A felicitous but entirely unplanned side-effect of this exceptionally thorough geophysical survey is the discovery of more than 40 historic shipwrecks, including ancient Byzantine, medieval and Ottoman ships. Some of them may even be the first of their kind ever found, previously known only from documentary sources. Such a large, varied group of shipwrecks from different periods will give archaeologists a whole new understanding of trade and maritime links between towns on the coast of the Black Sea.

[University of Southampton professor and Principle Investigator on the Black Sea Maritime Archaeology Project Jon] Adams comments: “The wrecks are a complete bonus, but a fascinating discovery, found during the course of our extensive geophysical surveys. They are astonishingly preserved due to the anoxic conditions (absence of oxygen) of the Black Sea below 150 metres.

“Using the latest 3D recording technique for underwater structures, we’ve been able to capture some astonishing images without disturbing the sea bed. We are now among the very best exponents of this practice methodology and certainly no-one has achieved models of this completeness on shipwrecks at these depths.”

With the data from the ROVs, researchers have created 3D digital models using the photogrammetry process. Software calculates the position of millions of points captured in thousands of photographs and builds a model which is then overlaid with the visual elements from the pictures to make it look real. The resulting 3D models of the shipwrecks are, to put it mildly, spectacular. Minute details are clearly visible. There is no pixelation and the kind of visibility difficulties that might impede clear video are no match for 3D photogrammetry. The results speak for themselves:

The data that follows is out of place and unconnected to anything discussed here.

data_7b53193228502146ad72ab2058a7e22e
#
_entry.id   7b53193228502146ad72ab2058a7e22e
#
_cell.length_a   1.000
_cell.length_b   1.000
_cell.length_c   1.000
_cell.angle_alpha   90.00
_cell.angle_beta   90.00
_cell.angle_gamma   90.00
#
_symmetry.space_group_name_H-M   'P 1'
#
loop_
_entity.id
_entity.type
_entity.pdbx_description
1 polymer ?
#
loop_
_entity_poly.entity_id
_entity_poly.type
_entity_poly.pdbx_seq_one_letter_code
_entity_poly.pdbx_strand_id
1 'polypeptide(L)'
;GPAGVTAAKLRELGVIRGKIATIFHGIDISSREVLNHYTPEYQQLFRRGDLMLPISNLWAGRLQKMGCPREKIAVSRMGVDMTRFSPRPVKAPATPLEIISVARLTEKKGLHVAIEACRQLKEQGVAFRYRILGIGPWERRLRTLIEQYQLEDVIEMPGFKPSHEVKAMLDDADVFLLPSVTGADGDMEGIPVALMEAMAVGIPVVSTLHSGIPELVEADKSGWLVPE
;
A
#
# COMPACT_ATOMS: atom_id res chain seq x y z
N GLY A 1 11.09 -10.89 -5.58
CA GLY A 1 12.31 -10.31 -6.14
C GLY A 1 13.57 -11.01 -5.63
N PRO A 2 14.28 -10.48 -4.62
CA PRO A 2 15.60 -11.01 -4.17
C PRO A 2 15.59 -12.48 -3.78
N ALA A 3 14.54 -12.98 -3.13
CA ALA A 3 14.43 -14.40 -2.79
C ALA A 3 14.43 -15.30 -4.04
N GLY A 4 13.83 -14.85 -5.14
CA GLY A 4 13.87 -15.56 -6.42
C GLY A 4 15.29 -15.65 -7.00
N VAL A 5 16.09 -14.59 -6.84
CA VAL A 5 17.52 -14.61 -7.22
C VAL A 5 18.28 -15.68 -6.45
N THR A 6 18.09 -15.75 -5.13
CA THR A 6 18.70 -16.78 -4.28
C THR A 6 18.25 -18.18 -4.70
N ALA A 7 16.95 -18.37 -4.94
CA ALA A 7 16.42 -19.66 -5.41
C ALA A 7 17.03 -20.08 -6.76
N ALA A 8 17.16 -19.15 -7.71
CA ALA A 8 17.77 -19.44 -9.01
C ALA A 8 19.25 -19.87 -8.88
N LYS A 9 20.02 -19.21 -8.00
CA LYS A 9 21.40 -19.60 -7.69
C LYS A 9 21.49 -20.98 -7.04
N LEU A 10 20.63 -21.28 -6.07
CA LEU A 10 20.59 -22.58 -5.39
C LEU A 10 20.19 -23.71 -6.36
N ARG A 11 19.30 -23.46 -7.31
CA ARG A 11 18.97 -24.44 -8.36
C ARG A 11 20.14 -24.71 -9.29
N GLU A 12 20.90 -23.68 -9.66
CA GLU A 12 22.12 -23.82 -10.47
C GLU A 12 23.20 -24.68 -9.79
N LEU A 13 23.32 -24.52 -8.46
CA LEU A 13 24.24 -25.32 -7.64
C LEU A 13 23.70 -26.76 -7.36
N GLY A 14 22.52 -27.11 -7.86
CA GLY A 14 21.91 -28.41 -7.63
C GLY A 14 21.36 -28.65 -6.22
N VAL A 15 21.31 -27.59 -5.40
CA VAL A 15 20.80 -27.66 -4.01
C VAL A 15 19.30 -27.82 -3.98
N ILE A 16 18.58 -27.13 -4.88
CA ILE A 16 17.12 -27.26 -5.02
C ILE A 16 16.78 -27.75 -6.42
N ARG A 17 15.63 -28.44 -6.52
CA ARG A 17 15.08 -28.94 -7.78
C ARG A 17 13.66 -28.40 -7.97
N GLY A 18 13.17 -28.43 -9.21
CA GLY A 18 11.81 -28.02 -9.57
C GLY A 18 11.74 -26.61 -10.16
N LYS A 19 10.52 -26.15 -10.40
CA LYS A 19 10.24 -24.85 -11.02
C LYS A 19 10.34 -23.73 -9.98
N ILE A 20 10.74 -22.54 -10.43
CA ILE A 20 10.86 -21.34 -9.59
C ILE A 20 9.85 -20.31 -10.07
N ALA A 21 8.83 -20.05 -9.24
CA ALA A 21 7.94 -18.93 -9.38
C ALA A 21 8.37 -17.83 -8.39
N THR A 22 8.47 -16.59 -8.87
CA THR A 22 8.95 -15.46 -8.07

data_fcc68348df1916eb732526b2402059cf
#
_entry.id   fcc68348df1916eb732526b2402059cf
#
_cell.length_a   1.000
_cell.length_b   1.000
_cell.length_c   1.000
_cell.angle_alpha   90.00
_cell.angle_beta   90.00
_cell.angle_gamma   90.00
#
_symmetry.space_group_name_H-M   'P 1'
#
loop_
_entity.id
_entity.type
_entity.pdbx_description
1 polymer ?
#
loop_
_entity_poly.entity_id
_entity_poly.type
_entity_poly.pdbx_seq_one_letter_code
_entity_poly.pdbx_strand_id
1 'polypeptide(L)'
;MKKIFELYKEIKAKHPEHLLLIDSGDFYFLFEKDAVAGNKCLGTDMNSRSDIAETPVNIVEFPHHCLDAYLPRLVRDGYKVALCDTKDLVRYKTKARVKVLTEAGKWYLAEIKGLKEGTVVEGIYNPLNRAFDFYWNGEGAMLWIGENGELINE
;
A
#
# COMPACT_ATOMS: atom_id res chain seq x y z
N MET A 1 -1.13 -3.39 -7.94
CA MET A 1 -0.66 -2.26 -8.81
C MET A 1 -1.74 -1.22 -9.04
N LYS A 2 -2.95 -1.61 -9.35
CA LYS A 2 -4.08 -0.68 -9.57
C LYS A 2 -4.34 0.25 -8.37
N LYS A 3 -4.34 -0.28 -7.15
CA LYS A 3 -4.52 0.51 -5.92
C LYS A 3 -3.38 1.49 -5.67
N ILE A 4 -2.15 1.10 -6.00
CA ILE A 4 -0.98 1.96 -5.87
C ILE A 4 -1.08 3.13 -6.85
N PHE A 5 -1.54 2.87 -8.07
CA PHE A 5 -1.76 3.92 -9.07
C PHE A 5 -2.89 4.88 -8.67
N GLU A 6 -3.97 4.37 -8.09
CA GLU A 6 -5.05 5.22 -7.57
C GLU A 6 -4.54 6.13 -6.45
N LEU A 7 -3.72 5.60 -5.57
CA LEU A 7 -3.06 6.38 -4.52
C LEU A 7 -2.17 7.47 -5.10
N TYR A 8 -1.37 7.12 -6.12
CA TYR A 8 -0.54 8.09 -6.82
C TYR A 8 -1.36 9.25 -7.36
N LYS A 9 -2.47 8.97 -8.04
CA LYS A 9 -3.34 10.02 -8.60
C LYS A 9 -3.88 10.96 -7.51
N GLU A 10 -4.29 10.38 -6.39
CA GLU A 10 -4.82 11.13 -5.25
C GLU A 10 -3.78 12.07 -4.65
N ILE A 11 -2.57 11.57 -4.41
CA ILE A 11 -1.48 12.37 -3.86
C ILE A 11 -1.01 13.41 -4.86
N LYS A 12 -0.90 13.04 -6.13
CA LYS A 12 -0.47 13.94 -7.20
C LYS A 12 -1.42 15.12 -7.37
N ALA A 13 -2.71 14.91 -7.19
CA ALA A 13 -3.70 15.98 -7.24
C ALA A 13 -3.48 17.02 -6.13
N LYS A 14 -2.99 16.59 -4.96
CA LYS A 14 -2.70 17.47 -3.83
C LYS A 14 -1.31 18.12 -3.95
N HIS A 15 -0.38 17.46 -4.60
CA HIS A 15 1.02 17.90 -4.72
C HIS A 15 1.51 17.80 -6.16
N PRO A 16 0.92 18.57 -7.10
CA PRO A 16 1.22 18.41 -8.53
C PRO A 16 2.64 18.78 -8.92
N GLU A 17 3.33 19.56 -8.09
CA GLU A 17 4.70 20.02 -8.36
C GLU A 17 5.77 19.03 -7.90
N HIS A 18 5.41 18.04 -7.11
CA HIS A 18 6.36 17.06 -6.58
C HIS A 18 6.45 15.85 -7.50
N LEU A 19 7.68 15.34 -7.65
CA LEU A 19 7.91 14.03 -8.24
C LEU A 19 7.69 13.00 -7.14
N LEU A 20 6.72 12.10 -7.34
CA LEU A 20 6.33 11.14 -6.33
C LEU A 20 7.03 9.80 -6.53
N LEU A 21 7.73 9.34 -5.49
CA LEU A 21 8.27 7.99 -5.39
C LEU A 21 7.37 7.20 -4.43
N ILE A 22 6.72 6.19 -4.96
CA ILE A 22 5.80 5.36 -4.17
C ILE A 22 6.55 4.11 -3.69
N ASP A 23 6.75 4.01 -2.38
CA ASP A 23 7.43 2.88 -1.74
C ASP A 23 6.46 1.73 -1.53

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Ancient Samaritan 10 Commandments for sale

Saturday, October 22nd, 2016

A marble tablet inscribed with the Ten Commandments in Samaritan will be sold at auction next month at at Heritage Auctions in Dallas. The Yavneh 10 Commandments Stone is roughly two-by-two feet, weighs 115 pounds and was carved probably between 4th and 8th centuries A.D. in the Samaritan variant of Paleo-Hebrew script. It is one of only five inscriptions of the Samaritan Decalogue from before the Muslim invasion known to survive.

A close derivative of ancient Phoenician, Paleo-Hebrew script was in use from at least as early as the 10th century B.C. — the Zayit Stone, the oldest inscription in the Paleo-Hebrew alphabet, dates to then — until the 5th century B.C. when Aramaic began to take its place. The Samaritans, however, continued to use their version of Paleo-Hebrew and still do so today.

Translated from the Samaritan dialect of Hebrew, the line-by-line inscription runs as follows:

1. Dedicated in the name of Korach
2. I will call you to remember for goodness forever
3. God spoke
4. all these words
5. saying I am the Lord
6. your God you shall not have
7. for yourself other Gods
8. besides me; you shall not make
9. for yourself a sculptured image or any likeness;
10. for I the Lord
11. your God am an impassioned God;
12. Remember the Sabbath day
13. keep it holy; honor
14. your father and your mother;
15. you shall not murder; you shall not commit adultery;
16. you shall not steal; you shall not bear [false witness] against your neighbor
17. you shall not covet; you shall erect
18. these stones that
19. I am commanding you today
20. on Mount Gerizim rise up to God

You might notice they’re not quite the standard set of 10. The one about not taking the name of God in vain is missing, and there’s a new one at the end about building the temple on Mount Gerizim to house the tablets.

The tablet’s origins are nebulous, but according to research done in the 1940s, it was discovered in 1913 by construction workers building a railroad near Yavneh on the southern coast of what was then Palestine. They either gave it or sold it to a wealthy local man who installed it on the floor of a doorway into his courtyard. Over time, the middle of the inscription was worn down be people walking on it, but it can still be read under oblique lighting.